Photography – The afterlife

A Picture story on abandoned Xmas trees

As so many people bought a tree to look at during xmas time and then in the new year throw them outside to be picked up by the garbage men or let nature take over. I thought it would be interesting to take a closer look at this strange habit.

I made a reportage of some of the abandoned trees I found lying  around (so many) in the area where I live. Most of the time I used double exposure.

With in my mind a question saying:

Why do people want to have a tree in their home and slowly watch it dying? What is the purpose behind such a thing. Do they not realize the time and beauty it takes for a tree to grow? Why would you let it be chopped down, look at it for a month, and then throw it away? It just does not make any sense to me.





sign says; Also here dogs should be on a leash

belindaclaushuisXMAS04Note: sign says Temporarily offering garbage location

belindaclaushuisXMAS05Note: The red paper is leftover firework lying around in the streets


belindaclaushuisXMAS07Note: Sign Please no parking backwards associated with exhaust

belindaclaushuisXMAS-08Note: A garbage man drives by on the main road. In the street around the corner, 2 min.later, I find a sign saying: Don’t leave your tree lying around. And mind you, it also says: if you return a ‘used’ tree, you can even win a prize..

belindaclaushuisXMAS09Note: first exposure: two Moorhens swimming in the canal, second exposure: firework leftovers on the pavement




Note: woman catching a tree, hanging on a wire coming from a third floor window and putting it with the trash outside.



The afterlife

The life of a Xmas tree

Belinda Claushuis 2013


12 Replies to “Photography – The afterlife”

  1. I have often wondered at this same thing… which is why I haven’t had a “real” tree in some years…I love the smell, though, so when I walk by those Christmas tree sellers, I pick up the little discarded branches and make a wreath or a display. I guess this is still kinda the same thing as having a tree…but it’s the difference of watching the hair or some other appendage wilt, rather than watch the whole body die.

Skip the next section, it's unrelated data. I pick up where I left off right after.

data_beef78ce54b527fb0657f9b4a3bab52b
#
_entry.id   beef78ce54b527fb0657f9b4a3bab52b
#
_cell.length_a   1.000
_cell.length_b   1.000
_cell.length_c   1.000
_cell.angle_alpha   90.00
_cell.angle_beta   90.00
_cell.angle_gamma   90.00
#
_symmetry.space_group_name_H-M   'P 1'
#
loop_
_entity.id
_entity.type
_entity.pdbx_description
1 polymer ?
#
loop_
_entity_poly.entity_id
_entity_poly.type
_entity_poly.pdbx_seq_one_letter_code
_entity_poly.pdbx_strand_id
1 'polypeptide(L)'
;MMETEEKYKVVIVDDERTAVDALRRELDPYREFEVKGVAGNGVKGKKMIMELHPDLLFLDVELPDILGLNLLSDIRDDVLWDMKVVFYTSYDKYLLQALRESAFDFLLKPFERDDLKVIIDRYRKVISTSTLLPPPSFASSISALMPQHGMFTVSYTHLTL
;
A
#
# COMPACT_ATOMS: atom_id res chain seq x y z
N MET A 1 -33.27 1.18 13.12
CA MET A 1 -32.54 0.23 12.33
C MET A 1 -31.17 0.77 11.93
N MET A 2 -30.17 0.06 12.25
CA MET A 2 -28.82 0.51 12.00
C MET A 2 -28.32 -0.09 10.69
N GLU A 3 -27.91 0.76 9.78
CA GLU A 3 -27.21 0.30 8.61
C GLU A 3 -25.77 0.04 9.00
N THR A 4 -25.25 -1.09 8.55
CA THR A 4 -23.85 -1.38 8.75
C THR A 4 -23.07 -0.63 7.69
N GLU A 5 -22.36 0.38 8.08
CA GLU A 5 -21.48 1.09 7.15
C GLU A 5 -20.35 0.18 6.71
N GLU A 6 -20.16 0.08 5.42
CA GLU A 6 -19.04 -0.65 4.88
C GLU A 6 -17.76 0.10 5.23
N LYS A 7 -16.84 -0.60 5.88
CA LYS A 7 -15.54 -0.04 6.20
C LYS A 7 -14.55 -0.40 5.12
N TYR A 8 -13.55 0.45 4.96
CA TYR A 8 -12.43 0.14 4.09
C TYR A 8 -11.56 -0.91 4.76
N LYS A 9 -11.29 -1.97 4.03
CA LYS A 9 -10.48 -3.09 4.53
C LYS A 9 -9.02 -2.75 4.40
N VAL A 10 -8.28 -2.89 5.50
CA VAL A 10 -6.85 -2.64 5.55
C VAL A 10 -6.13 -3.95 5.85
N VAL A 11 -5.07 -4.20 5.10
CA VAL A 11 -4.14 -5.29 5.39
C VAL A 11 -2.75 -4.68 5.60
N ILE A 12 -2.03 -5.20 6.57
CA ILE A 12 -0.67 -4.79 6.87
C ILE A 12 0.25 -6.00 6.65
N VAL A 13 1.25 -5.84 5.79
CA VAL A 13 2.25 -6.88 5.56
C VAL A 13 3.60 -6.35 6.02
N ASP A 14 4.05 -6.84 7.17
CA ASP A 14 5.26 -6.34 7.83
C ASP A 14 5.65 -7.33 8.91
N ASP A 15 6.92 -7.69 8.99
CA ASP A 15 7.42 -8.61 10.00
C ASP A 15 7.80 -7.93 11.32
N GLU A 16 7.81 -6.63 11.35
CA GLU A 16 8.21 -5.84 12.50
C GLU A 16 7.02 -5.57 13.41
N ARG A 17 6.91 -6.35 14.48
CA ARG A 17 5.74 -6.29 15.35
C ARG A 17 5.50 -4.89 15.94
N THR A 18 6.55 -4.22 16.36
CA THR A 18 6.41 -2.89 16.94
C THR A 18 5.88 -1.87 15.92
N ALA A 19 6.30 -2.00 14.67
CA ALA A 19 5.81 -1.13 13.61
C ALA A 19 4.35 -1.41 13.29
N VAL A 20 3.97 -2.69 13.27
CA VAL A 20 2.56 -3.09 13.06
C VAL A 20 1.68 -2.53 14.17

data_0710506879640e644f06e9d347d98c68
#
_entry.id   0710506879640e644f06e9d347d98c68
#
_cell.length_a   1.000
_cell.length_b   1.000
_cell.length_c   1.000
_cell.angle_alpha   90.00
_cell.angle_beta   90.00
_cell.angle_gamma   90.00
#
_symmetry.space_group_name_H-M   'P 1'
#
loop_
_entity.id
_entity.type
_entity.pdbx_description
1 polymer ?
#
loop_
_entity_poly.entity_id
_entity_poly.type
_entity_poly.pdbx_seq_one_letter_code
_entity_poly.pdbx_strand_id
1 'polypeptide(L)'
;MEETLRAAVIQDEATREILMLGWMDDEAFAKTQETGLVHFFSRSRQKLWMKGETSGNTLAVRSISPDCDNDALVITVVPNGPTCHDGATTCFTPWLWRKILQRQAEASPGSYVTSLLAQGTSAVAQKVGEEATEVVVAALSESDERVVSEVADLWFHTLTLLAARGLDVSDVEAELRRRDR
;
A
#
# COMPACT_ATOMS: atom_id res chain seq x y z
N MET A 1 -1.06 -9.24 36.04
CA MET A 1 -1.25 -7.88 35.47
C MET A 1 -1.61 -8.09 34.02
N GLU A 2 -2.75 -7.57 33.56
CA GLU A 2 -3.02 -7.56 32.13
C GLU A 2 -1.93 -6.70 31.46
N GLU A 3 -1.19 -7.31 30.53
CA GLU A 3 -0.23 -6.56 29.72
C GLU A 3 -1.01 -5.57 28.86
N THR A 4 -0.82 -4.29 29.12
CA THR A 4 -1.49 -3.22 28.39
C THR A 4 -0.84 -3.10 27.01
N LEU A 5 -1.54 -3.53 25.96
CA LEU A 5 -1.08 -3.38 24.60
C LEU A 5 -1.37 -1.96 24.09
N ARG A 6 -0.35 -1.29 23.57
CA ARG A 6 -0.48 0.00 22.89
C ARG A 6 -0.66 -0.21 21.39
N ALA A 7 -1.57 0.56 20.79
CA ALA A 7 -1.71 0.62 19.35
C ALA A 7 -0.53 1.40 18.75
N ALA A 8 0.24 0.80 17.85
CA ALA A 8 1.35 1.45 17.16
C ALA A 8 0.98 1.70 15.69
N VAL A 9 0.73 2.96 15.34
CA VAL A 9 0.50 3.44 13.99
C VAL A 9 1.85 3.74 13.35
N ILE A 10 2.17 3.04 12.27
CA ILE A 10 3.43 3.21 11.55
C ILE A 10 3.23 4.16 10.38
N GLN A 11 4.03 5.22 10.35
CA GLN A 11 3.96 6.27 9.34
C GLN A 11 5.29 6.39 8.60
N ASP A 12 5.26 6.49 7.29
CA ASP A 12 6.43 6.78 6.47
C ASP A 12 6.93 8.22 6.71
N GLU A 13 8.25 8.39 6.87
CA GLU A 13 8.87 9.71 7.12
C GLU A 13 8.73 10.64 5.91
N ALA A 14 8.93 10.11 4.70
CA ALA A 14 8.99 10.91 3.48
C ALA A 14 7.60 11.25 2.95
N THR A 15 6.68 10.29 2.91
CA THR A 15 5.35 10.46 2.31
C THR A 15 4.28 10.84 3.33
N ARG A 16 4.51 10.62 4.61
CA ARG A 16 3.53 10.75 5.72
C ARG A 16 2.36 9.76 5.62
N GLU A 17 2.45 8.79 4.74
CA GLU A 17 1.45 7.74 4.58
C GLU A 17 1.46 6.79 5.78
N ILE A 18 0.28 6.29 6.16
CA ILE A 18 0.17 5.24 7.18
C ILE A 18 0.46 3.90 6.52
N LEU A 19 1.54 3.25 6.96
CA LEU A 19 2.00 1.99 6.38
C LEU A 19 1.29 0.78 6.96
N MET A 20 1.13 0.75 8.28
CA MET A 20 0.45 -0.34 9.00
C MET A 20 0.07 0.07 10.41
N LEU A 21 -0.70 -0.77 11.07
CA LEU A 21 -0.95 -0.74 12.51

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  2. Brilliant example of everyday local documentary, simple and to the point but with a message and questions behind it. It made me think of some parts of England where discarded and recycled Christmas trees have been laid in sand dunes to prevent erosion… At least in Manchester the council recycle them.


    1. Wow, I say 10 points for Manchester!
      Great to read a good explanation of my fotoproject’The Afterlife’. It’s also something that is in need for exposure outside my blog. thanks for your comment as it incurriges me to put it on the agenda!


      1. Belinda, trees have been my friends and protectors throughout life. I am so grateful for all the gifts they have given me. I am grateful to you for putting into words and pictures something that I have noticed too about the Christmas tree phenomenon, but had never fully articulated to the extent your post did. I hope many more people see this post!


  3. Such a beautiful articulation in word and pictures of a perspective few ever consider! Thanks, too, for visiting my blog!


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